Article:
Adding Text to Images

With RMagick, adding text is pretty straight forward. Take a look at this code below.

Draw.new.annotate(new_card, text_box_width, text_box_height, text_left_x, y, text) do
  self.gravity = Magick::CenterGravity
  self.font = font_path
  self.fill = text_color
  self.pointsize = text_size

Let me explain what each variable represents.

new_card is the the ImageList object, holding our template image.

text_box_width and text_box_height. These are two integer values that represent the box you want your text to go in. When you set the gravity of the text, aka how it will align, it will use these values to determine that. So if you have a width of 200, and you center the text, it will center 100 pixels off of the left most pixel.

text_left_x is the left most pixel of your text box. y is the y value. And text is a string representing the text you want to write to the image.

RMagick does not automatically wrap text if it exceeds the text_box_width. Instead it’ll just overlap. So if you expect to wrap text, you’ll need to write your own function to do so. In my code I wrote functions to both wrap and shrink text. So the code above was wrapped in a for each function that looks like this.

lines.each do |text, y, text_size|
	# shadow is drawn first so it's on the bottom
	Draw.new.annotate(new_card, text_box_width, text_box_height, text_left_x + shadow_size, y + shadow_size, text) do
	  self.gravity = Magick::CenterGravity
	  self.font = font_path
	  self.fill = shadow_color
	  self.pointsize = text_size

	Draw.new.annotate(new_card, text_box_width, text_box_height, text_left_x, y, text) do
	  self.gravity = Magick::CenterGravity
	  self.font = font_path
	  self.fill = text_color
	  self.pointsize = text_size

Lines is an array of arrays. Each sub array contains 3 values. text, y, and text_size. This code also includes text shadowing. I simply right the shadow text first, offsetted by a preset integer value (I used 1), then I wrote proper text on top of that text. So in my case the shadow was just text written in black, and then text written in white on top of that.

The Draw object has a lot of options. The 4 main ones are the ones I used. If you need other options check out the documentation here.

self.gravity needs to be a Magick Gravity Constant.

self.font needs to be a string represeting a path to the font file. So I used something like this. Rails.root.join('FOLDER', 'FILE.ttf').to_s.

self.fill is the color of the text. It is stored via hex values, so should look like this: text_color = '#FFFFFF'.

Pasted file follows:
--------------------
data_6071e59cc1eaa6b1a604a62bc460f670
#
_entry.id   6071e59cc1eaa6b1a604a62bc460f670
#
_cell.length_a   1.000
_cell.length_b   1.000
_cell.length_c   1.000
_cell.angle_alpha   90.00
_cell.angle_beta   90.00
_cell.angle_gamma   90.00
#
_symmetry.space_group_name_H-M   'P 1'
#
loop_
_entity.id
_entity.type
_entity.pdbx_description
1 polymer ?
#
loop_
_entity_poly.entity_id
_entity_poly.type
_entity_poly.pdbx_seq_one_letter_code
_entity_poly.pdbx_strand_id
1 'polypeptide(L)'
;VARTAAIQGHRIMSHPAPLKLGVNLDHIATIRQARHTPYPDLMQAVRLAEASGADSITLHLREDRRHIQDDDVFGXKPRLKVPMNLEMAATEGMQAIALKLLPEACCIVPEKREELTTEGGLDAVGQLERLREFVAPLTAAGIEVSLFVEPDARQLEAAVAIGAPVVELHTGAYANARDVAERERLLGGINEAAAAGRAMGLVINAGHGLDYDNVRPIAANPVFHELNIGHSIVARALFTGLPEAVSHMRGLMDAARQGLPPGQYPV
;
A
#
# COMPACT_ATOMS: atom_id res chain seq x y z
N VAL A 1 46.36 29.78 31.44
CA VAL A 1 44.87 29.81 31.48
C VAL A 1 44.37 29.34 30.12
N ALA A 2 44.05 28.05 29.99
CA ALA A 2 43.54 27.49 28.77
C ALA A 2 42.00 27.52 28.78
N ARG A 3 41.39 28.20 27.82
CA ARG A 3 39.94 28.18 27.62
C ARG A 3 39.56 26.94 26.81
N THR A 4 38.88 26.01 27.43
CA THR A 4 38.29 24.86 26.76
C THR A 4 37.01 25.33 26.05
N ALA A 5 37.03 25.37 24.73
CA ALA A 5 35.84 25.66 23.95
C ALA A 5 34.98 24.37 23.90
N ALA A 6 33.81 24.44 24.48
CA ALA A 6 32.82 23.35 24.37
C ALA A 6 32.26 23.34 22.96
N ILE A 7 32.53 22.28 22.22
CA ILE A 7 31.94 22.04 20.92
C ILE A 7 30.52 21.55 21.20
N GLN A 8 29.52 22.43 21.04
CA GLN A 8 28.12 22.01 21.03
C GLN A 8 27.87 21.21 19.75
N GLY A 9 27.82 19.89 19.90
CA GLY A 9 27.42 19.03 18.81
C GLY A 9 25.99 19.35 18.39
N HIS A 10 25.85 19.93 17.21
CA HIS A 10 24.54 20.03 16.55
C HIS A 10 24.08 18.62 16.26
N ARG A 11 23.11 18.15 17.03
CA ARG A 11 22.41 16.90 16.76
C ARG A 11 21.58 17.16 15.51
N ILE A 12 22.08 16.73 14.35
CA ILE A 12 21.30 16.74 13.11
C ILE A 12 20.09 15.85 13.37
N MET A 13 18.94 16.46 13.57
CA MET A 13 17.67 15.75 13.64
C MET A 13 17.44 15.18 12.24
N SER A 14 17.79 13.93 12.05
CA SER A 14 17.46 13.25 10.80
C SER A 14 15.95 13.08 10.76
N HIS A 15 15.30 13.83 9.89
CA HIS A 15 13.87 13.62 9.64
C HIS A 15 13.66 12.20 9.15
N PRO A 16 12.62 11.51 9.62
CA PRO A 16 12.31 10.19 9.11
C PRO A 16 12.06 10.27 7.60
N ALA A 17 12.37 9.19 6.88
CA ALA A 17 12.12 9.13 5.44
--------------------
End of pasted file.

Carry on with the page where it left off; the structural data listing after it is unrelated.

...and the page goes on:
self.pointsize is just the text size. It’s an integer.

Adding an image on top of another image

So we have our card template new_card with a bit of text on it. Now we want to add someone’s profile picture to the card. Assuming you already have a profile picture ready to go that’s cropped down to a set size, here’s how you add that image ontop of our edited template.

profile_image = Image.from_blob() # you can source it from anywhere. from_blob is how you would get it from ActiveStorage

new_card.push profile_image # Remember new_card is an ImageList, meaning it can contain multiple images

profile_image.page = Rectangle.new(target_width, target_height, pos_x, pos_y) # this sets the position of the profile image on the template. target width and height should match the size of your cropped profile picture, and pos x and y is the position on the template image.

new_card_path = Tempfile.new("id_card").path # this is a temp file we can use to store the image on the file system before uploading it back to active storage

new_card.format = 'jpeg' # make sure it's saved as a jpeg
new_card.flatten_images.write(new_card_path) # then combine all the images, and save it to that temp file

# then if you want to store it with ActiveStorage, do this.
your_model.id_card_image.attach(io: File.open(new_card_path), filename: "something.jpg") # your_model being the model you're attaching it too, and id_card_image being the ActiveStorage association in that model

Honestly that’s about it. The hardest parts for me when figuring all of this out is writing a way to automatically wrap lines for large paragraphs of text, and facial recognition to automatically crop a profile image with the face in the center of the photo. These problems are not the focus of the article, and ended up being somewhat niche for my requirements.

If you have any questions about this feel free to shoot me an email.

Host a Static Website on Firebase